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Asus unveils new durability-focused 'TUF'-series FX705 and FX505 gaming laptops

By Polycount ยท 4 replies
Oct 31, 2018
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  1. Asus promises that both laptops have been rigorously tested, and achieved MIL-STD-810G durability certifications. This means that, in theory, the TUF-series notebooks should be able to withstand table-to-floor drops, shock and vibration, high altitude, "solar radiation," high or low temperatures, and humidity.

    While we can't verify any of those claims without taking the devices for a spin ourselves, their bulky nature does lend some credence to Asus' claims.

    Moving on from grand marketing boasts, let's discuss the real meat of these laptops: the screen and hardware. Both devices offer identical component options, but since the FX705 isn't listed on Asus' online storefront as of writing, we'll only focus on the pricing of the FX505 in this piece.

    FX505 customers will be treated to 144Hz, 1080p "NanoEdge" IPS displays. The laptop comes in 5 different hardware configurations, starting with a Nvidia GeForce GTX 1050 and Intel Core i5-8300H-powered version for $699. You'll also get 8GB of DDR4 RAM and a 1TB HDD.

    The mid-range FX505 houses an Intel i7 8750H, a GTX 1050 Ti, 8GB of RAM, and a 256GB SSD; all for $999. The most expensive FX505 will run you a whopping $1299, featuring similar hardware to the previous configuration, but with a 6GB GTX 1060 and an extra 8GB of RAM.

    It may seem a bit strange that Asus has chosen to pair a 144Hz display with such -- comparatively speaking -- weak hardware, but users should be able to comfortably hit around 100 FPS in well-optimized modern titles by turning the graphical settings down a few notches.

    If the 15-inch FX505 sounds like your cup of tea, you can snag any of the previously-mentioned models via Asus' official storefront. If you'd rather hold out for the 17-inch FX705, you can take a look at its design, specifications, and other features on its dedicated marketing page.

    Image courtesy Rock Paper Shotgun

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  2. VitalyT

    VitalyT Russ-Puss Posts: 4,356   +2,858

    People who buy laptops for gaming do intend carrying them around, despite their excessive weight, ahem, of laptops that is :)

    And the heavier the laptop, the more damage-prone it is even after a minor impact. So any extra ruggedness is very welcome, also since the extra weight it adds is negligible here.
     
    Theinsanegamer, Reehahs and Polycount like this.
  3. psycros

    psycros TS Evangelist Posts: 2,618   +2,352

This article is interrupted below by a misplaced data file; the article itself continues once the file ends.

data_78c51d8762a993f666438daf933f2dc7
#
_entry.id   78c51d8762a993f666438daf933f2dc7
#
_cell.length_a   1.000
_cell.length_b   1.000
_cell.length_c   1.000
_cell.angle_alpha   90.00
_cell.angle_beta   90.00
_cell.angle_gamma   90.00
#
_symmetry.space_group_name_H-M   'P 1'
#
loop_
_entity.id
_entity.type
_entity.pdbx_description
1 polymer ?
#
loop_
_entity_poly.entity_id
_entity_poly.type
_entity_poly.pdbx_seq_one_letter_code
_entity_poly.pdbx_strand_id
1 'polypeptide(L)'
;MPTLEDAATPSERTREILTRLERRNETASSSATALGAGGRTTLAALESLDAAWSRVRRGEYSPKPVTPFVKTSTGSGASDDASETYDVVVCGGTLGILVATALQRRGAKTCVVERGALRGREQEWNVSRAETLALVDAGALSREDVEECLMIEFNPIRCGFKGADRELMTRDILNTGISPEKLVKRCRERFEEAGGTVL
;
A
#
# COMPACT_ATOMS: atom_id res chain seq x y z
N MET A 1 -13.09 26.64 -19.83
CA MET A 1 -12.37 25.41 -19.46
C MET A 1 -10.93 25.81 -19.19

I wonder whey they chose to put hybrid drives on the lower-end ones when SSDS cost only a little bit more? True, Panasonic was putting spinning drives in laptops that could be thrown across a room without damage a decade ago..but still, I wonder. That said, one of these would probably be my gaming laptop of choice just because their likely to have longer life due to more heat tolerance, better soldering, etc. And the prices are NOT outrageous for what you're supposedly getting. Obviously I will await some detailed reviews..I've no doubt that all the major sites are chomping at the bit. I can't remember seeing a high-durability gaming laptop before so this might be a market first. (If its not then previous ones were probably very expensive boutique products)
     
  4. ikesmasher

    ikesmasher TS Evangelist Posts: 3,050   +1,384

    "Dell isn't the only coming working on laptops that can take a punishment."

    1.) what is that sentence :p
    2.) what laptops are you referring to? curious
     
  5. Theinsanegamer

    Theinsanegamer TS Evangelist Posts: 1,512   +1,716

    I can only think of two things

    1.) many games do not work properly above 60-75 FPS, some can do 144, but not all. The tradeoff here is battery life, these 144hz machines do not use optimus, so battery life is mid 2000s level, think 2-3 hours of wifi browsing. Doing that with weak 1050/1060 hardware is absurd. It was only 3 years ago alienware offered a laptop with a core i7, a 980m, and 8 hours of wifi browsing in the same machine. We are going backwards.

    2.) why is there nothing smaller. All gaming laptops today seem to be 15 or 17" models. What happened to the 13 and 14" models from a few years ago? If I have a laptop, I want it to be portable, and 15" is already a bit bulky.
     

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